The E-Bike That Can Replace Your Car

Mj 618_348_stromer st2 review
Courtesy Stromer

Electric-assist bikes have been slow to evolve. The problem too often is a battery mounted high, in a bike rack over the rear wheel. That throws off steering balance, killing maneuverability and the instinctive turning response you want — especially in an urban setting. When Specialized debuted its Turbo in 2013, it finally signaled a paradigm shift; the battery moved to the down tube, putting the weight beneath the rider for superior handling.

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What the new, Swiss-made Stromer ST2 brings to the category is an impressive 90-miles-per-charge range, and a top speed of nearly 30 mph. As with the Specialized, the batteries live in the bike’s down tube, for quick cornering, and the pack is removable as well, both for security, and so you can juice up at your office, say, while the bike’s locked outdoors. Total battery recharge takes five hours, but your commute probably isn’t 90 miles each direction.

Because the front and rear lights are integrated into the frame, they can’t be stolen; and both front and rear wheels have a unique locking system that’s relatively difficult to defeat as well. Onboard electronics include a touchscreen in the top tube that displays metrics like speed, GPS, Bluetooth connectivity (via the Stromer app), and a GSM SIM card. The GSM auto-updates onboard firmware, and also enables remote locking (via the rear hub motor) from a setting on the phone app, so the bike can’t roll. Even if the bike is stolen you’d have geo-location tracking via the phone app to call the cops on the thief. The app also lets you fine-tune performance (for example, for more boost on hills), see battery status, and the owner’s manual.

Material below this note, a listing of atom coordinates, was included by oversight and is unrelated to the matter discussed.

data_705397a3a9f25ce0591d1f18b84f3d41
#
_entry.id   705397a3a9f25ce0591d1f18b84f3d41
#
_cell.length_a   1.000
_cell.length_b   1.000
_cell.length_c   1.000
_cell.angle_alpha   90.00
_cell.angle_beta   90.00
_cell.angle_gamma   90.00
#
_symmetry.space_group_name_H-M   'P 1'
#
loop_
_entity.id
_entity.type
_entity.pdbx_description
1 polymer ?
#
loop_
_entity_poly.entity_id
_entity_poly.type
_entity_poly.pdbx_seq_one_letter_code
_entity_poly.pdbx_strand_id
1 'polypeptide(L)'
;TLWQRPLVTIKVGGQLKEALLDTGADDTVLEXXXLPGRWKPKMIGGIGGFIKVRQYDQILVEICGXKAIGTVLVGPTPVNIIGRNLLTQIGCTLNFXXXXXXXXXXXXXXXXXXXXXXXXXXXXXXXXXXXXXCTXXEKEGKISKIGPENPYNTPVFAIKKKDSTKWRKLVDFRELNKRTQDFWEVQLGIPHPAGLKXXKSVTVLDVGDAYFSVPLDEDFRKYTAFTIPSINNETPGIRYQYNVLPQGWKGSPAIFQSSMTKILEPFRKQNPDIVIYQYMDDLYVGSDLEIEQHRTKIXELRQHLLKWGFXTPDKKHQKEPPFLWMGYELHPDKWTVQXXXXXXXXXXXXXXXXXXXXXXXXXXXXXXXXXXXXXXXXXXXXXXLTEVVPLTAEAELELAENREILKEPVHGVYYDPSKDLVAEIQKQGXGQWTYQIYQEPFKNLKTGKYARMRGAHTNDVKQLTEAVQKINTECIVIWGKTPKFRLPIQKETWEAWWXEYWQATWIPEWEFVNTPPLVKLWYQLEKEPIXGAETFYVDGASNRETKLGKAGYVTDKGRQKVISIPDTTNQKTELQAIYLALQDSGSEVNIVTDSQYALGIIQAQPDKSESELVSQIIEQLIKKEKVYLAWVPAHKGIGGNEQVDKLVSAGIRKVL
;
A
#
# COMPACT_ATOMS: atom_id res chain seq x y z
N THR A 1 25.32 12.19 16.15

To prevent having to register the ST2 as a moped, the 20-speed Shimano drivetrain is only assisted by the motor when you pedal. And unlike other e-bikes, when you use the disc brakes, heat is captured to recharge the battery, as with an EV automobile. True, the Stromer ST2 isn’t light, at 62 pounds, so walk-up apartment dwellers might shy away, and it isn’t cheap. But given how both its range and top speed could eliminate the need for a second car (not to mention, insurance, gas, etc.), it’s potentially a great bargain.


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